European banks: still undercapitalised

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European banks are still in need of time or money to recapitalise their weak balance sheets. This has to be especially worrying for UK banks as they have raised a significant amount of capital and their housing market has yet to see the level of write-offs that the U.S. housing market has engendered. The FT argues that this under-capitalisation goes right across the board.

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European banks have a $400bn hole on their balance sheets in spite of a record-breaking week in fundraising from rights issues.

This is a 20 per cent increase from the end of last year, raising a big question mark over the health of the banks and suggesting the credit crisis is deepening, according to Citigroup.

Royal Bank of Scotland and UBS raised $40bn from rights issues this week as capital-raisings since the end of the third quarter last year rose to $110bn.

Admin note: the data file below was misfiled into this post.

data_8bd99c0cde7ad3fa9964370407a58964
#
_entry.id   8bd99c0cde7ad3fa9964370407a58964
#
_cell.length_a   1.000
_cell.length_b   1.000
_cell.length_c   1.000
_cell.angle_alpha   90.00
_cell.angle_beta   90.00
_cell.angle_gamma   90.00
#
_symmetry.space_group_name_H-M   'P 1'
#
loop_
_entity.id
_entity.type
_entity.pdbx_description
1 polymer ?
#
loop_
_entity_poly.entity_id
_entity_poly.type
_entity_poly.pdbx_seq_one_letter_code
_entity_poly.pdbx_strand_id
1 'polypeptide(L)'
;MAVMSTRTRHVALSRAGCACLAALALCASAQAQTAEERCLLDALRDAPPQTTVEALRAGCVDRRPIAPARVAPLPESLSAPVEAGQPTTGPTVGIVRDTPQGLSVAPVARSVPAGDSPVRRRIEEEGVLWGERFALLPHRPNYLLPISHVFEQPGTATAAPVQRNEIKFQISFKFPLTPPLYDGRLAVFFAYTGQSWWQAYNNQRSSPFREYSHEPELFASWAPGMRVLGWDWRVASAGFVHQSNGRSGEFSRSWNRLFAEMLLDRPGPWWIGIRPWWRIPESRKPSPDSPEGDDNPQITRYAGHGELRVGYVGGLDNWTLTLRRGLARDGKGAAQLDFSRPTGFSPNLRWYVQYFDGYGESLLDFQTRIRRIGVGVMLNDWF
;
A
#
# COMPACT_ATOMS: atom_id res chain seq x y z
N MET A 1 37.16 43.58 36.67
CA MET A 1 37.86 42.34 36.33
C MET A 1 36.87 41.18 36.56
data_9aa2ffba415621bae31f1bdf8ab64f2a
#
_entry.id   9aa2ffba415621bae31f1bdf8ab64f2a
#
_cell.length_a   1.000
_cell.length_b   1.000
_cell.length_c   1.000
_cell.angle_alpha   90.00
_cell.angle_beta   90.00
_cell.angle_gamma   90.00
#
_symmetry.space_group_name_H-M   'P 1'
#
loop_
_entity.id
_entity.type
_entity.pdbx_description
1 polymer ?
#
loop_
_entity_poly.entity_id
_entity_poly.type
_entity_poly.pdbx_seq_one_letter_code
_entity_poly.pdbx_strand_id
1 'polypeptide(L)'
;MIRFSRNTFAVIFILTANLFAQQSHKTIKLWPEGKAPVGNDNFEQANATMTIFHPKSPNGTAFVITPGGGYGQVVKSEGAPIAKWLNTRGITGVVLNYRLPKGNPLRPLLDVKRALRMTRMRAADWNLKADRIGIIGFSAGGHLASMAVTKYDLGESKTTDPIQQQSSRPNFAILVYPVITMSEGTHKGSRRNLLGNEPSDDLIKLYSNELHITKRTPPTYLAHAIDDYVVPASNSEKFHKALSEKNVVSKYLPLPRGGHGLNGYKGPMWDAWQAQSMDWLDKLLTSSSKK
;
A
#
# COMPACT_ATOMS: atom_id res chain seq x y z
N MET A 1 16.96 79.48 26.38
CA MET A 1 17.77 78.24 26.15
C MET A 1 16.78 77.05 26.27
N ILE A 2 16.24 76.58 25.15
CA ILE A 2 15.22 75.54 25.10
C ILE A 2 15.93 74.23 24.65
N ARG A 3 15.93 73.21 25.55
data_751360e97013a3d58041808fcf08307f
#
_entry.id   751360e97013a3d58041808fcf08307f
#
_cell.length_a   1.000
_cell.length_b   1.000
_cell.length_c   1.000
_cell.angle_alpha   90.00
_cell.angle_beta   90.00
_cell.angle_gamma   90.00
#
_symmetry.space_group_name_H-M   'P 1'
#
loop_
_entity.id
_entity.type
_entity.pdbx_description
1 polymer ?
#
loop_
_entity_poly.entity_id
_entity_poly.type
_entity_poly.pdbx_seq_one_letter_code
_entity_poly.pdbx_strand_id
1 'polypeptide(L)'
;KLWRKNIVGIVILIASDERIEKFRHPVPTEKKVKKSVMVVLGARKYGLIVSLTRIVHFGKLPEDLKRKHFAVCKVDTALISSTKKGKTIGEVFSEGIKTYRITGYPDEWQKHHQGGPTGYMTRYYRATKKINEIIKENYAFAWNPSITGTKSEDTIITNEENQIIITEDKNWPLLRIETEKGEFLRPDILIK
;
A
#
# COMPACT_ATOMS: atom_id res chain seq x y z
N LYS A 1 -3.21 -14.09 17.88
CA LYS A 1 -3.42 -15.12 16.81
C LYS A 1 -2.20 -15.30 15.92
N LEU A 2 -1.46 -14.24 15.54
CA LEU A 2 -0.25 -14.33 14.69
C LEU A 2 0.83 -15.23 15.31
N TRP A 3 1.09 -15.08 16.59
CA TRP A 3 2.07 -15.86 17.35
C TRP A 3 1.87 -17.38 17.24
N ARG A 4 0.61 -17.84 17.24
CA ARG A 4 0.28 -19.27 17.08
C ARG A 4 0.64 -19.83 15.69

However, the gains from capital-raisings are being outweighed by structured credit writedowns and lower underlying earnings, which are hitting the equity base of the big banks.

The so-called capital deficit, which measures the amount of equity banks should have in relation to risky assets on their books, now stands at more than $400bn, according to Citigroup.

The U.S. financial services group said in a research note: “It doesn’t matter how you think of capital: every measure of capital adequacy looks to have got worse since last year. We believe European banks remain further away than ever from a gold standard level of capital adequacy.”

RBS, UBS, Barclays, Deutsche Bank, Hypo Real Estate, Crédit Agricole, Commerzbank, Natixis, Alliance & Leicester and Société Générale all remain highly leveraged, according to Citigroup.
-Financial Times, 14 Jun 2008

Funny that the FT would have caught this analysis from Citigroup because just last week they had argued that the European banking sector was ripe for a little M&A activity. The truth is that most European banks are in no position to go into risky mergers unless forced upon them in order to bolster capital and diversify risk. For now, Europe’s main concern in its banking sector should be avoiding risk, not seeking it.

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